In the 40 years that this journal has been in existence, we have had many articles dealing with the evidence that chance is not the cause of what we see in the natural world. Our use of the word “chance” in these articles has not always been clear, and some of our critics have justifiably complained about the use of the word. My response has always been that it means the process is without direction or purpose. The issue has been whether we can statistically and rationally believe that all we see around us in the natural world came to be spontaneously with no direction or intelligence involved in the process. The philosopher Peter van Inwagen said it this way: “The event of the state of affairs is without purpose or significance; it is not a part of anyone’s plan; it serves no one’s end; and it might very well not have been.” (ASA Journal, March 2009, page 3).

The role of chance can actually be quite complex, and in discussions of natural selection there are many different opinions about how chance operates. A brown animal has a white offspring in an area that becomes covered with snow. The brown animal is eaten by a predator because he is easily seen, but the white animal escapes because he is well camouflaged. What is the role of chance in this situation? Did God miraculously cause the white animal to be born white because God had a plan for that particular animal, or is this whole situation a matter of chance? On a broader plain, does God micromanage everything in nature, or is there another way He functions that incorporates chance?

To get you thinking about this, let us assume we are watching a football game between two teams with identical talent at all positions. One team punts the football and the kick sends it forty yards down field. The ball lands on its pointed end and bounces backwards towards the punter hitting a player who is blocking for the receiving team in the back and causing the ball to bounce high in the air. When it comes down it lands in the hands of a defensive player covering the kick who catches it and allowing the punting team to eventually score a touchdown. No fan of football would suggest that the punter did this based on his skill. We have the word “luck” to describe the bounce of the ball, but the fact is that how the ball lands to cause it to bounce in a most unusual way is both a designed and a chance-driven situation. The scenario just described has in fact happened in a variety of different ways in football games. One of the reasons people like to watch football games is the unpredictable nature of the game.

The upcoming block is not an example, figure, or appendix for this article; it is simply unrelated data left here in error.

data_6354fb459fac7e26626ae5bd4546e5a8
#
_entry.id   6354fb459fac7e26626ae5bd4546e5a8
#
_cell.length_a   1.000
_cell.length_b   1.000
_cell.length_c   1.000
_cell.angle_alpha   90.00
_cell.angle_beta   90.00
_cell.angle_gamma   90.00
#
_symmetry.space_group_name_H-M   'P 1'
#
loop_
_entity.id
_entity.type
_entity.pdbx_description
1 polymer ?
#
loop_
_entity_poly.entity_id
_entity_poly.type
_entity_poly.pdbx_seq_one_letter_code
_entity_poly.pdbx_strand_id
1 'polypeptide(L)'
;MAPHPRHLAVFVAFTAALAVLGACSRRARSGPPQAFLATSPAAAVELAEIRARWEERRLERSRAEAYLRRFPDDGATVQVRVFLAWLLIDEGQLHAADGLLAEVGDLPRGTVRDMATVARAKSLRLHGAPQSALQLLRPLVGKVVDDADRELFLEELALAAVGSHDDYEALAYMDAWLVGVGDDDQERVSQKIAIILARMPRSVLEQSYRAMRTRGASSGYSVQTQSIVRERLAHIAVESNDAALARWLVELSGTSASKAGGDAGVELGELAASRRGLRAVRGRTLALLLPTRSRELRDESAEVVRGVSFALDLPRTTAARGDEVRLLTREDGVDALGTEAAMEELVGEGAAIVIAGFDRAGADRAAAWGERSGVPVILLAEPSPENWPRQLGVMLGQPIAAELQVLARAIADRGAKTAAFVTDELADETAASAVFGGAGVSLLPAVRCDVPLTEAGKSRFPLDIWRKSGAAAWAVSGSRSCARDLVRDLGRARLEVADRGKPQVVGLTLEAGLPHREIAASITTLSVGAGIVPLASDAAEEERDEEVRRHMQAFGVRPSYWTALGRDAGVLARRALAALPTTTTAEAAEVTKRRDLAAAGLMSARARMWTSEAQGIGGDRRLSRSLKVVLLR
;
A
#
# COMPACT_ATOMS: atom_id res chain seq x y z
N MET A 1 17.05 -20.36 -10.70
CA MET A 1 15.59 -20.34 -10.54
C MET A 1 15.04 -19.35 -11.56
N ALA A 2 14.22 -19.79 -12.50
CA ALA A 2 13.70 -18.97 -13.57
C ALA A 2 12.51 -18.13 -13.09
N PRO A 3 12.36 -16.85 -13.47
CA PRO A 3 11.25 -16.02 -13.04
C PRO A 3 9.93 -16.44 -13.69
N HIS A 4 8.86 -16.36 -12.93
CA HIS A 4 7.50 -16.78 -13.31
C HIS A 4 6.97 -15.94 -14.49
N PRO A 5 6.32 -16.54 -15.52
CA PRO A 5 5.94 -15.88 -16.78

The point of this example is that there are things intelligently built into the game of football that allow chance to function within certain limits. The shape of the football was critical to the example in the last paragraph. If the ball was a soccer ball then such a backwards bounce could not happen in the same way. The fact that a team will punt is designed into the rules of the game to make that part of the game interesting. The rule that says if any player on the receiving team touches the ball in any way it becomes a free ball also was intelligently drawn up to allow such a scenario to exist. The shape of the football field and the rules for blocking, are also involved in this example. What happened had a lot of chance involved in it, the actual way the game comes out is not controlled by the people participating and watching, and that is why we play the game. The game and the equipment are designed to allow chance to operate. There are countless other examples of this principle that could be given. The entire gambling industry is based on the fact that the system is designed so that the players in gambling lose and the owner of the gambling system wins. However, each individual game is a matter of chance functioning within a prescribed set of rules to ultimately make the house win and the player lose—even if they win a few games along the way.